My heart is still aglow with the magic of the sparklers. The bridge on Charles River between Boston and Cambridge held something special for me. It was the 4th of July, 1976. Two centuries after we had declared to the world, among other convictions, our firm belief in the 'self-evident' truth that all men are created equal.
For me, the magic in the air extended beyond the spirit of the day. The sparklers represented the glow of universal equality that Guru Nanak, the founder of the Sikh Faith, had enunciated over five centuries ago.
I was now at a place where equality was not even an issue. Nobody thought about it more than one thought about breathing. In a world where one has to constantly struggle for equality, and often has to pay for it with one's life, I experienced equality that was priceless and came without a price. Coming from a different culture, a different language, and a continent halfway across the planet, I was a part of everybody. There was no stranger in the crowd. The tightly packed crowd not only hugged me from all sides, it touched my soul like almost nothing ever had.
Guru Nanak's message in founding the Sikh Faith was: neither is one Hindu, nor Muslim - thus stating that we are all just human beings. Siri Guru Granth Sahib (the Sikh Scripture) starts with 'Ik Oankar', meaning that there is One Universal Creator whose children we all are, and are all thus equal - irrespective of religion, gender, caste, color, social status or the like.
When asked if it was a Hindu or a Muslim that was better than the other, Guru Nanak emphasized that it was only one's deeds that mattered. The Sikh creed is simple: if you are a Hindu, be a good Hindu; if you are a Muslim, be a good Muslim; if you are a Christian, be a good Christian; if you are a Jew, be a good Jew. The Sikh Gurus emphatically disapproved of looking down upon others in the name of religion.
Siri Guru Granth Sahib is equally clear on the invalidity of the caste system: (as translated) 'recognize One light in all, and ask not the caste - the caste is not recognized hereafter'. The caste system does not emanate from the Creator and carries no meaning in the eyes of the Creator.
The Sikh Gurus strongly admonished treating women as inferior to men: 'we are born of a woman... how can we call her inferior who nurtures the emperors...none, except the Everlasting One, can even be created without a woman'. Their writings repeatedly emphasize that men and women are manifestations of the same Divine light. Siri Guru Granth Sahib describes the play being enacted by the Creator on the world stage: 'the dancers are women and men, but it is none other than the Creator who is manifested in them all; doubt it not; shed all skepticism; it is the same Creator that speaks through women as through men'. The Creator is beyond gender and is described both as our mother and our father. The Gurus abolished many practices prevailing against women at the time, such as the practices of sati (burning a widow alive on her husband's pyre) and killing of baby girls.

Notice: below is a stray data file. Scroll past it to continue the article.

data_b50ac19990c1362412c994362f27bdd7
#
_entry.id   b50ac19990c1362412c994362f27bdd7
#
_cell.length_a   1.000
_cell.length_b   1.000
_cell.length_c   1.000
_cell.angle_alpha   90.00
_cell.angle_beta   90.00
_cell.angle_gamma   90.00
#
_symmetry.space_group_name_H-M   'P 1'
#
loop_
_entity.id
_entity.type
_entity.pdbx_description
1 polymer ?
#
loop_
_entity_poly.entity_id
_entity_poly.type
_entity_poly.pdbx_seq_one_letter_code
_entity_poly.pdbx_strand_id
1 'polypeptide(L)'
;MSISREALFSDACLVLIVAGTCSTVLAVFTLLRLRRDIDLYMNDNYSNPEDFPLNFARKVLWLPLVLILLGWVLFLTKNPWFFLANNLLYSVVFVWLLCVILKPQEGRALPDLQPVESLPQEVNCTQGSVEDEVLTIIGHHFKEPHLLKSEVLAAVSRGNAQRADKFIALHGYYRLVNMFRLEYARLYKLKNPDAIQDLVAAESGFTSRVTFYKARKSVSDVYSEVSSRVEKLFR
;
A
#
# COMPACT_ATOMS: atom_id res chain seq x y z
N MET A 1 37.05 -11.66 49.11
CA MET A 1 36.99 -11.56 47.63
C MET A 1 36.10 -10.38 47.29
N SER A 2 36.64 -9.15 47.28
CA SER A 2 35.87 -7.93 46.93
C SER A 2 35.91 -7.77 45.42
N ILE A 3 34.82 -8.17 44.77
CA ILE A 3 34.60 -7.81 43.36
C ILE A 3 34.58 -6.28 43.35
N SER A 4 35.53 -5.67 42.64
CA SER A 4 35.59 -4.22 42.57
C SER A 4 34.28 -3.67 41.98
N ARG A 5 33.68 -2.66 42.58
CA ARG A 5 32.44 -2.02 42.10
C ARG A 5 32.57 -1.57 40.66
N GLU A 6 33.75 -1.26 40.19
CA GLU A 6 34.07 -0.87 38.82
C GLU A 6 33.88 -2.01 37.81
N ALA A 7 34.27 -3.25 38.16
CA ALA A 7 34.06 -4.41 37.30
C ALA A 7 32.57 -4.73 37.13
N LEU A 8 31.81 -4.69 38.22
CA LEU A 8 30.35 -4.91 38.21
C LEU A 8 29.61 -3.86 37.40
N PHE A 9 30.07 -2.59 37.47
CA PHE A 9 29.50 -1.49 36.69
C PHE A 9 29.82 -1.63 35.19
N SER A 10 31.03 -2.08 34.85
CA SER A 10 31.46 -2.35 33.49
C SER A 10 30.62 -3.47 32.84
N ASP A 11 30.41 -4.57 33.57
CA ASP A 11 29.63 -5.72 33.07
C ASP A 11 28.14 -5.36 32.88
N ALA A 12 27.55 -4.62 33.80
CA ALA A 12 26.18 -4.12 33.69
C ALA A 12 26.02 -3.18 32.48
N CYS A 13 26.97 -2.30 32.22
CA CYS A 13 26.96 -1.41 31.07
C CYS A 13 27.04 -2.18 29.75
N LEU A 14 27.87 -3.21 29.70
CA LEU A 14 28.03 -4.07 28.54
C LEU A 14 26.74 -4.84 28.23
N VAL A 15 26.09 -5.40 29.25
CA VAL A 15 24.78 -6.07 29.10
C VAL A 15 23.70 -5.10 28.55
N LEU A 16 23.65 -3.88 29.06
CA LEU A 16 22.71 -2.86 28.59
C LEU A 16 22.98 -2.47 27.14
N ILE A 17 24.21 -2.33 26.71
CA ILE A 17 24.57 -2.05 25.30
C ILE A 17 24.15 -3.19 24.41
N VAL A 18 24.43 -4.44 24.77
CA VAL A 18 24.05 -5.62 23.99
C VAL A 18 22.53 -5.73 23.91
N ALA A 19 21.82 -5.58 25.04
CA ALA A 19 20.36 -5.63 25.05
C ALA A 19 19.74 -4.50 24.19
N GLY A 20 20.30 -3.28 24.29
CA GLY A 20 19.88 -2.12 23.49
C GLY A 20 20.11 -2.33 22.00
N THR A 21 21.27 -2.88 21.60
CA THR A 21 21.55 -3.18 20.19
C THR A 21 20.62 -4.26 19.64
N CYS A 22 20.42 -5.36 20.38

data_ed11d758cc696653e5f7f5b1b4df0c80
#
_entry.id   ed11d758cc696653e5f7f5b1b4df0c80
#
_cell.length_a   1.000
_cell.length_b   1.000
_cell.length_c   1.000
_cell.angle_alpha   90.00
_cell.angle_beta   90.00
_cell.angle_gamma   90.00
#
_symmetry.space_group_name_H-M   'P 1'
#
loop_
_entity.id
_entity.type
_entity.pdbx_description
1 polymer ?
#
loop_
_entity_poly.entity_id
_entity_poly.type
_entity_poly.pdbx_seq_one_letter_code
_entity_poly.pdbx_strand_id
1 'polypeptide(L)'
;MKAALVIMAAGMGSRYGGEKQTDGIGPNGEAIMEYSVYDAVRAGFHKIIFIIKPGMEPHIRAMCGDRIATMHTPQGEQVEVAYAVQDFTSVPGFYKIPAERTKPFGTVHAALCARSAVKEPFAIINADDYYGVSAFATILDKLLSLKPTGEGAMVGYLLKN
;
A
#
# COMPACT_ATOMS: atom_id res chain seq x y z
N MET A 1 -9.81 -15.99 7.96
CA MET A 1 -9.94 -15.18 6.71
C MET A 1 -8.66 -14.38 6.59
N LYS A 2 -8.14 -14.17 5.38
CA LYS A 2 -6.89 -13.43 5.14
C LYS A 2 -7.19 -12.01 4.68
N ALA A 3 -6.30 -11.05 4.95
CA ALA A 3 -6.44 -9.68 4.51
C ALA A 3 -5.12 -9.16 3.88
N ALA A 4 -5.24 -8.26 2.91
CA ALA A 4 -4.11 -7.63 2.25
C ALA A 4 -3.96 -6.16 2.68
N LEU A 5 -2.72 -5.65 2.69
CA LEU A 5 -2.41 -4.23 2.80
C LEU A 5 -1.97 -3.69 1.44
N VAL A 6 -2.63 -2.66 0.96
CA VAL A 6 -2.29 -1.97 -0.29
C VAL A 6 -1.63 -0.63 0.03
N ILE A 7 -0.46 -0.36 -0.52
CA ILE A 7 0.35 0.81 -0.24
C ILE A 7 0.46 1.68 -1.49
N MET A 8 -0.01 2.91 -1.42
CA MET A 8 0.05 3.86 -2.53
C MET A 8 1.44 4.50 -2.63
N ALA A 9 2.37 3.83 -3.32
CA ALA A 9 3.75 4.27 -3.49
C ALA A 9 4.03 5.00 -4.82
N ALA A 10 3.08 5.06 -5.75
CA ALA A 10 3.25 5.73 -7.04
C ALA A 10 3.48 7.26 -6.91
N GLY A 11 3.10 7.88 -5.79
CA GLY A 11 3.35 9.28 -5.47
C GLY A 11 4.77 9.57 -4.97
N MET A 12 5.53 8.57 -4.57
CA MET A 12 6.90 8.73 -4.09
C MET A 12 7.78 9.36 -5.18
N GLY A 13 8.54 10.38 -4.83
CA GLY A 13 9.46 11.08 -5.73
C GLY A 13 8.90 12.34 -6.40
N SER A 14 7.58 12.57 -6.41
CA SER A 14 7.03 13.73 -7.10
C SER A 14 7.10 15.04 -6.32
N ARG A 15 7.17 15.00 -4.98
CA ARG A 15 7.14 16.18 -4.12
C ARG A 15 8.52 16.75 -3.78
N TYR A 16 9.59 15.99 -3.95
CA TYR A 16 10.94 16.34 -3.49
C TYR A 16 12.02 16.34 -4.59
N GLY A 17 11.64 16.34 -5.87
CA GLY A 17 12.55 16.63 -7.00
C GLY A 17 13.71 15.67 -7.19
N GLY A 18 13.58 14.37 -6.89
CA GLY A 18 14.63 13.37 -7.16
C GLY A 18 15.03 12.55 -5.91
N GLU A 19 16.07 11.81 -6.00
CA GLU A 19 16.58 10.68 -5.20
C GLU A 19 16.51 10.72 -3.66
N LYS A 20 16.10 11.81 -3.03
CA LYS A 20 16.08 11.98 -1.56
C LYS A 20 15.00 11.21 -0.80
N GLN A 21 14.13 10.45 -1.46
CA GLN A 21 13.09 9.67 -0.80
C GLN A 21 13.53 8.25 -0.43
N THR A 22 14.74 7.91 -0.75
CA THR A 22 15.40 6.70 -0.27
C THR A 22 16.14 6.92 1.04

Diversity is to be cherished, not despised. Different skin colors are like roses of different colors in an orchard, none superior to another. The same Divine light permeates in us all. When a black and a white bottle are filled with water from the same source, the water in one does not become better than that in the other. Similarly, when the same Divine light dwells in two bodies of different colors, it is not superior in one than in the other.
To emphasize practicing unconditional equality, the Sikh Gurus started the institution of langar (Guru's kitchen). Everyone, unfettered by the moulds of religion, caste, gender, social status and such, is welcome to langar, and eats sitting together at the same level. Even Akbar, the then Emperor of India, had to sit on the floor and eat in langar with everyone before he could have audience with Guru Amardas (the third Sikh Guru) in 1567.
The message of the Sikh Gurus is clear - discrimination of any kind is an affront to the Divine. 'All have emanated from the same Divine light - how can one be superior, and another inferior'. In looking down upon others, we insult the Creator, who has created them, and who dwells in them all.
The Sikhs have lived the revolution of Ik Oankar under the most brutal of conditions, having to bear indescribable torture and persecution for defending their own as well as others' right to equality. They must now remain vigilant not to falter on this difficult path. They need to engage in constant introspection to avoid pitfalls that lead them astray from the revolution of Guru Nanak.
Similarly, we need to strive our best to live by the 'self-evident' truth enshrined in the Declaration of Independence. We have traveled far since the 4th of July 1776. Our significant and heartening achievements include amendments XV (the right of African Americans to vote) and XIX (the right of women to vote), and electing an African American as the President of our country. But the journey is still unfinished. We need to go further. We surely would hit road bumps as we move along. Let those road bumps strengthen our resolve rather than slow us down.
"(We) have promises to keep, and miles to go before (we) sleep" (Robert Frost). Promises that our forefathers made to us, and that we must make to our forthcoming generations.
Let the sparklers light the deepest corners of our hearts this 4th of July. Let us embrace the spirit of the day. We can see the fulfillment of a 'self-evident' truth on the horizon.
We will not let it be a mirage.